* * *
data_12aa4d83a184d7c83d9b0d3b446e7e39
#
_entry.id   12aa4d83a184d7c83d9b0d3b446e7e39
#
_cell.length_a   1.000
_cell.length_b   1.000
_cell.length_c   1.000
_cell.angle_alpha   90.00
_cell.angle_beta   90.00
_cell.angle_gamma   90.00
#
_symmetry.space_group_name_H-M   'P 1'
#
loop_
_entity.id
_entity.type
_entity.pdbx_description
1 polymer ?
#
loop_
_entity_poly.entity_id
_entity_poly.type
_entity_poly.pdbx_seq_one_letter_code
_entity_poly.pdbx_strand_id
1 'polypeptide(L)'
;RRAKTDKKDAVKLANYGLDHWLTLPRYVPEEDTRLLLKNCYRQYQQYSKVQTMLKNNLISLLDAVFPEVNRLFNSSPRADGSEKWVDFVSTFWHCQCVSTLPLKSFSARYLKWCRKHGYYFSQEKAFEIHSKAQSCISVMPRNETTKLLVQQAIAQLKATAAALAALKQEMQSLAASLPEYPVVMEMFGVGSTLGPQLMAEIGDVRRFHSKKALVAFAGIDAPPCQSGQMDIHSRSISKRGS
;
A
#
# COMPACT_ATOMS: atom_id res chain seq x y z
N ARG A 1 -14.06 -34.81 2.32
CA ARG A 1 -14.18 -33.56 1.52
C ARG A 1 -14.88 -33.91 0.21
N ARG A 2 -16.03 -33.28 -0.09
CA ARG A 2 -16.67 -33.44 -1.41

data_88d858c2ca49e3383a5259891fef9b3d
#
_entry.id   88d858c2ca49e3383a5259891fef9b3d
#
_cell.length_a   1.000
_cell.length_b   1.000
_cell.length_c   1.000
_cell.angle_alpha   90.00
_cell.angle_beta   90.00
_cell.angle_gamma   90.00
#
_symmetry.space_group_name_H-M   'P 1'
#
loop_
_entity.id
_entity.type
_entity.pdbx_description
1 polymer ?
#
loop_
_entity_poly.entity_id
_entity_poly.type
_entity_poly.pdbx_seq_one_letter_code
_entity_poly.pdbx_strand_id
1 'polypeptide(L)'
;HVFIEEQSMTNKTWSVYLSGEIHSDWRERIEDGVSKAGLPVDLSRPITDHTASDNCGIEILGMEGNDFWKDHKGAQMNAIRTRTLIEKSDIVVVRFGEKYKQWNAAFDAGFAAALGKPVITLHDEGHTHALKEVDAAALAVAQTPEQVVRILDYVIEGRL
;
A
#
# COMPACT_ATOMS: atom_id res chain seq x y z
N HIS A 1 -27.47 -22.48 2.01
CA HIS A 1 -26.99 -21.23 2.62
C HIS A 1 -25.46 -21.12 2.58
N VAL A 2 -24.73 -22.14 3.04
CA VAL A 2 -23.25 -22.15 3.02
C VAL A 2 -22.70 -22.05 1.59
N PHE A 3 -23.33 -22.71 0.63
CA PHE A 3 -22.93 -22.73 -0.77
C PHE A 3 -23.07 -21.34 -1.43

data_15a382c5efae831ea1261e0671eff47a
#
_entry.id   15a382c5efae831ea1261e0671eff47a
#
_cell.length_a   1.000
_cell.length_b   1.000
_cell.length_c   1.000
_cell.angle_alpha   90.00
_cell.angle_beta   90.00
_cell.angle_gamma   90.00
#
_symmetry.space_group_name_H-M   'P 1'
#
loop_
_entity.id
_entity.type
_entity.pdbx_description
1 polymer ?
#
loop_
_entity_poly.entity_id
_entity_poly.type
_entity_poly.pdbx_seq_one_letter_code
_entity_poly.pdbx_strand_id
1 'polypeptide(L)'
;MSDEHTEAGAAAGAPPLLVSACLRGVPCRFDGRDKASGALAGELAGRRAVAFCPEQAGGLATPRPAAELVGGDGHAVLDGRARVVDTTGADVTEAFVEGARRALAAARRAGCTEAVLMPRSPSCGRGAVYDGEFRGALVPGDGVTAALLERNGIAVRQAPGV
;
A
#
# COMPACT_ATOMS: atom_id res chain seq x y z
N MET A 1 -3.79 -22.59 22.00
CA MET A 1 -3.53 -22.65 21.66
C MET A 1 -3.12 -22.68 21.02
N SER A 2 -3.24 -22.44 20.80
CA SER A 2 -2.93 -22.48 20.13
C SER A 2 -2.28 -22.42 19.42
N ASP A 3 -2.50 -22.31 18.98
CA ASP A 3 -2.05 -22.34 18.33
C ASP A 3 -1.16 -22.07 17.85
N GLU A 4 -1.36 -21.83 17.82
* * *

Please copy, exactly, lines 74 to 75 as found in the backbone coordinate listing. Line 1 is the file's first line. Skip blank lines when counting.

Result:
C PHE A 3 -23.07 -21.34 -1.43

data_15a382c5efae831ea1261e0671eff47a